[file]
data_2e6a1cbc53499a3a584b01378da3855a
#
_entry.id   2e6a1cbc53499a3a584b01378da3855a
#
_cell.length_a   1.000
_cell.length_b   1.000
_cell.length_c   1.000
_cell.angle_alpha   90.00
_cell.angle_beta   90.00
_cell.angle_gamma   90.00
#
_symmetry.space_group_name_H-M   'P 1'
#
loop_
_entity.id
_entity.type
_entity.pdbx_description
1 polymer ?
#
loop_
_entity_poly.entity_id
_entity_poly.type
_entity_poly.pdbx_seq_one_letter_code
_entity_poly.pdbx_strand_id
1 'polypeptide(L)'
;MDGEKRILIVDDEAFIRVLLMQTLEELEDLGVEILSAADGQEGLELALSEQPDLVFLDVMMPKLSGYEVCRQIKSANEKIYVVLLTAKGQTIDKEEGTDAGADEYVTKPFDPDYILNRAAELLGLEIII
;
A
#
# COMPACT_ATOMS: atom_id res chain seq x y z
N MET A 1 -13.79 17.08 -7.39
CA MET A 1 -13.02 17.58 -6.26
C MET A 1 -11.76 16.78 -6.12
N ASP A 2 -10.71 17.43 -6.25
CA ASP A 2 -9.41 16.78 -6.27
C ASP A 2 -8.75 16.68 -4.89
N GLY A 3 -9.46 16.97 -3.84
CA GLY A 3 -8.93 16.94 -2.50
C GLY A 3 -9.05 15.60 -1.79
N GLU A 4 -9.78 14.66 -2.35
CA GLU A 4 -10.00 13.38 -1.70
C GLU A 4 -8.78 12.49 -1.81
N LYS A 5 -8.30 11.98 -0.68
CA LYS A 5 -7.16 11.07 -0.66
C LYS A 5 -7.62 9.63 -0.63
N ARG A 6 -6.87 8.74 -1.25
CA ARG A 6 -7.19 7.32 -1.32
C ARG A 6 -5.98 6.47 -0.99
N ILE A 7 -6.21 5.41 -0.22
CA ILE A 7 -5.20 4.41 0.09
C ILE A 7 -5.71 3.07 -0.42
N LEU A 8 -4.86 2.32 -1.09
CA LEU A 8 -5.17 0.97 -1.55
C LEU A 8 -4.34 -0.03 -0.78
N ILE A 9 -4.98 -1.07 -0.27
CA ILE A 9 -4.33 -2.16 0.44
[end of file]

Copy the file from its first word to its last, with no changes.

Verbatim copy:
data_2e6a1cbc53499a3a584b01378da3855a
#
_entry.id   2e6a1cbc53499a3a584b01378da3855a
#
_cell.length_a   1.000
_cell.length_b   1.000
_cell.length_c   1.000
_cell.angle_alpha   90.00
_cell.angle_beta   90.00
_cell.angle_gamma   90.00
#
_symmetry.space_group_name_H-M   'P 1'
#
loop_
_entity.id
_entity.type
_entity.pdbx_description
1 polymer ?
#
loop_
_entity_poly.entity_id
_entity_poly.type
_entity_poly.pdbx_seq_one_letter_code
_entity_poly.pdbx_strand_id
1 'polypeptide(L)'
;MDGEKRILIVDDEAFIRVLLMQTLEELEDLGVEILSAADGQEGLELALSEQPDLVFLDVMMPKLSGYEVCRQIKSANEKIYVVLLTAKGQTIDKEEGTDAGADEYVTKPFDPDYILNRAAELLGLEIII
;
A
#
# COMPACT_ATOMS: atom_id res chain seq x y z
N MET A 1 -13.79 17.08 -7.39
CA MET A 1 -13.02 17.58 -6.26
C MET A 1 -11.76 16.78 -6.12
N ASP A 2 -10.71 17.43 -6.25
CA ASP A 2 -9.41 16.78 -6.27
C ASP A 2 -8.75 16.68 -4.89
N GLY A 3 -9.46 16.97 -3.84
CA GLY A 3 -8.93 16.94 -2.50
C GLY A 3 -9.05 15.60 -1.79
N GLU A 4 -9.78 14.66 -2.35
CA GLU A 4 -10.00 13.38 -1.70
C GLU A 4 -8.78 12.49 -1.81
N LYS A 5 -8.30 11.98 -0.68
CA LYS A 5 -7.16 11.07 -0.66
C LYS A 5 -7.62 9.63 -0.63
N ARG A 6 -6.87 8.74 -1.25
CA ARG A 6 -7.19 7.32 -1.32
C ARG A 6 -5.98 6.47 -0.99
N ILE A 7 -6.21 5.41 -0.22
CA ILE A 7 -5.20 4.41 0.09
C ILE A 7 -5.71 3.07 -0.42
N LEU A 8 -4.86 2.32 -1.09
CA LEU A 8 -5.17 0.97 -1.55
C LEU A 8 -4.34 -0.03 -0.78
N ILE A 9 -4.98 -1.07 -0.27
CA ILE A 9 -4.33 -2.16 0.44